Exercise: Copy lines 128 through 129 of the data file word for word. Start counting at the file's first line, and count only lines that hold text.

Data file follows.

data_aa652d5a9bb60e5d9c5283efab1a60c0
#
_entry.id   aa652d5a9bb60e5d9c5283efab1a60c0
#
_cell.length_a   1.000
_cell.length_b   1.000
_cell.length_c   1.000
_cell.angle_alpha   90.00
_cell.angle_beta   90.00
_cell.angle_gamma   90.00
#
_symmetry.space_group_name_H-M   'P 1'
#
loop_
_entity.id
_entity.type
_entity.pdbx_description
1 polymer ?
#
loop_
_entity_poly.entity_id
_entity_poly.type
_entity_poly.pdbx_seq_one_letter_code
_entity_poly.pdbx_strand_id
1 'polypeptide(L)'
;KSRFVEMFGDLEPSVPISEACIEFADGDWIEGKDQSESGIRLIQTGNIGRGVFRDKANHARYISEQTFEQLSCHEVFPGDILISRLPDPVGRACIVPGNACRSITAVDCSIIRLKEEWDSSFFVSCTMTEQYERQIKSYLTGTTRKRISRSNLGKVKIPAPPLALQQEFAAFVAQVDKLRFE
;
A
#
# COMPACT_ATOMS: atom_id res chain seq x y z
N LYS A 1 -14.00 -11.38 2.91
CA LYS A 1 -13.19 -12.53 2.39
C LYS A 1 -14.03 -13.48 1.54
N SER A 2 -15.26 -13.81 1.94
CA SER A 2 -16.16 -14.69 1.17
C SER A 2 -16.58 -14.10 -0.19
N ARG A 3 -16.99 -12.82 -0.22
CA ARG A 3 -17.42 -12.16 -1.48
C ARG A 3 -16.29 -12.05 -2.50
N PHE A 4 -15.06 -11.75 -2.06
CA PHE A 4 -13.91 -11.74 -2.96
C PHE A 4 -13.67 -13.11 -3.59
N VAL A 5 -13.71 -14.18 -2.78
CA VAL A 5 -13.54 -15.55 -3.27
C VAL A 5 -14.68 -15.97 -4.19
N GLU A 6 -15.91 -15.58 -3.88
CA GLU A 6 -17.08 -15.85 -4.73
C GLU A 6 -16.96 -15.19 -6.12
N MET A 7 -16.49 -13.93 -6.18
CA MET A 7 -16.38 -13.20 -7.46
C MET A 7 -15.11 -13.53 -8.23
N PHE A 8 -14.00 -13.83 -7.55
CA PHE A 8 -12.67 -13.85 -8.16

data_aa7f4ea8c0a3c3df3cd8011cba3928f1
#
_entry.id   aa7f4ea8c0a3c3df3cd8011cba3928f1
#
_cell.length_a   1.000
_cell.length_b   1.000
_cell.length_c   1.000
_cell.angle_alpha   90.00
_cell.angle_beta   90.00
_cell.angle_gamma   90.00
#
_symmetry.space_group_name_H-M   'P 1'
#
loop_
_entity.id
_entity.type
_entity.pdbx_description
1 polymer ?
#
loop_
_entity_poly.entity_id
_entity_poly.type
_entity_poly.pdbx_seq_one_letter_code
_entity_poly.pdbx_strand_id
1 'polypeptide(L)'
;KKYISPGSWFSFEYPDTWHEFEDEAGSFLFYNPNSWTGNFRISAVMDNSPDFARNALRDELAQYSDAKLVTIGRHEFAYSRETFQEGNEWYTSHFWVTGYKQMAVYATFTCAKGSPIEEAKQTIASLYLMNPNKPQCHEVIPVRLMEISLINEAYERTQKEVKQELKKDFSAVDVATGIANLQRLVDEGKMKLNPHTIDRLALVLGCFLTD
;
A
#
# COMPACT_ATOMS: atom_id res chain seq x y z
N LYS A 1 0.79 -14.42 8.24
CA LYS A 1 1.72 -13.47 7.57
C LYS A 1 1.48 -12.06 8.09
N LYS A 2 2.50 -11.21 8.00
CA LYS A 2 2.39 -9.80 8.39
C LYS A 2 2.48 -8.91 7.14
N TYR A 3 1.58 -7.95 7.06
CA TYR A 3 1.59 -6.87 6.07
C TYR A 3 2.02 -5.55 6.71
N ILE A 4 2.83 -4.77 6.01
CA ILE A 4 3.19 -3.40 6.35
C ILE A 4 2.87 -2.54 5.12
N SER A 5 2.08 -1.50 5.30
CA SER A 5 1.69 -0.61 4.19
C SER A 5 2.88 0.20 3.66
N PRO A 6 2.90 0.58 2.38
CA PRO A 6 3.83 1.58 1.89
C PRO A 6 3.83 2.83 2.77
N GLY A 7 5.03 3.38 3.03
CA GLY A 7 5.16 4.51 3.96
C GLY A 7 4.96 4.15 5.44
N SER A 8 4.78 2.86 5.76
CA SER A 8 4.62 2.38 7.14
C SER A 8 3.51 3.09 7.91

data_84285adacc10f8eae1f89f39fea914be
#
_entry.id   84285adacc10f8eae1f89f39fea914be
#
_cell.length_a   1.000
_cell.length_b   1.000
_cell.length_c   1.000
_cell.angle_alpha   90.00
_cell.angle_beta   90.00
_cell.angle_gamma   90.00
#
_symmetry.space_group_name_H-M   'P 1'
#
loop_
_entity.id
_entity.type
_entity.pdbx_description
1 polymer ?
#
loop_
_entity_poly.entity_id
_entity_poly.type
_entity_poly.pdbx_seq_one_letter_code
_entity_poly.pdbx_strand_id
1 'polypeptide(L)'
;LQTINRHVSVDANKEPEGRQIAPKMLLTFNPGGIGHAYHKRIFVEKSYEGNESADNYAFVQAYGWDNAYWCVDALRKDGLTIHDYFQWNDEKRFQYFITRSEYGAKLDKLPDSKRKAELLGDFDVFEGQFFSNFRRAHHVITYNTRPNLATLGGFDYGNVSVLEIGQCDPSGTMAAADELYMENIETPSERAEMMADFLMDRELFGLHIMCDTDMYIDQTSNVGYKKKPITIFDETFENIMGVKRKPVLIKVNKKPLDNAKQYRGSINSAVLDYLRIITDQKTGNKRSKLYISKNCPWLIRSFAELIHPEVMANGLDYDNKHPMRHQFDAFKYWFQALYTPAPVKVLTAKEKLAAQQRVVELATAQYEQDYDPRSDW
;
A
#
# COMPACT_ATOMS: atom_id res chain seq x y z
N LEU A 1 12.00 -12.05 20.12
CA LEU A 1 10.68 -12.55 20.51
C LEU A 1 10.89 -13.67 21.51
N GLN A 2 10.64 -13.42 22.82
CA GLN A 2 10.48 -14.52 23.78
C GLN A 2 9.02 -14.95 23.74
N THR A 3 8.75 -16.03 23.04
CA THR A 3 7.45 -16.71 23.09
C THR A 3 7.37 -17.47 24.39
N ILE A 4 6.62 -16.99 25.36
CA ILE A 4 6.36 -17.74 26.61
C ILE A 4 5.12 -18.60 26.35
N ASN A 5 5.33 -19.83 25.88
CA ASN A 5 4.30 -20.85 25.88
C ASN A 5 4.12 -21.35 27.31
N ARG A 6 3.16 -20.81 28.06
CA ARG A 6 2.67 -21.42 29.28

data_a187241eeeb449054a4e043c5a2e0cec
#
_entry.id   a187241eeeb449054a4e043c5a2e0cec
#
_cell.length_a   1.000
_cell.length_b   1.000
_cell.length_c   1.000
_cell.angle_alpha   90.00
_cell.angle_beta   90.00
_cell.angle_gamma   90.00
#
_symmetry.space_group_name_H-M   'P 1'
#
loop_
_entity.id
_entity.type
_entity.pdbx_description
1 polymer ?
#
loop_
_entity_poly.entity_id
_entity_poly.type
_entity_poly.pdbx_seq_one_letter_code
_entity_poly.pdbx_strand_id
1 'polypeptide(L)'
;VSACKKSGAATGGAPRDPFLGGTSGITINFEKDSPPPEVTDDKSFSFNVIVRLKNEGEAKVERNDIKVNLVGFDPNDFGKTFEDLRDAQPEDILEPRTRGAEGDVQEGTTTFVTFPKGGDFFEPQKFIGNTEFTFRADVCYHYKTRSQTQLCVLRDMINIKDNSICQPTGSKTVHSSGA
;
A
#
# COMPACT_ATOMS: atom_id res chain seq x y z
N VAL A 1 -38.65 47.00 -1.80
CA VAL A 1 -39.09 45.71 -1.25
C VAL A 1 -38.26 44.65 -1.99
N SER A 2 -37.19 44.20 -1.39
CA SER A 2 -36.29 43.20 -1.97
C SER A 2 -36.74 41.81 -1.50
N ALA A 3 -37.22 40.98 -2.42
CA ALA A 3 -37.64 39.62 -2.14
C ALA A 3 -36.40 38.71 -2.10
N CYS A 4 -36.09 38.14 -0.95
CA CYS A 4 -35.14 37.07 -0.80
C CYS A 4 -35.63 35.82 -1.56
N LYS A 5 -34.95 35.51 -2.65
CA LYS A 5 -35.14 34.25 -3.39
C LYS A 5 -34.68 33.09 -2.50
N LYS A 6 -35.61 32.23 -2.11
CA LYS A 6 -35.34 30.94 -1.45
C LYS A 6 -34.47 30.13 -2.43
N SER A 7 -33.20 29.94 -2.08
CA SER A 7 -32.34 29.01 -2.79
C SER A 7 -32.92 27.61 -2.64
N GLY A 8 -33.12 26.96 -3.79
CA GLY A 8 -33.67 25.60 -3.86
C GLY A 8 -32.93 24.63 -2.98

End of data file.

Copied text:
_entity_poly.entity_id
_entity_poly.type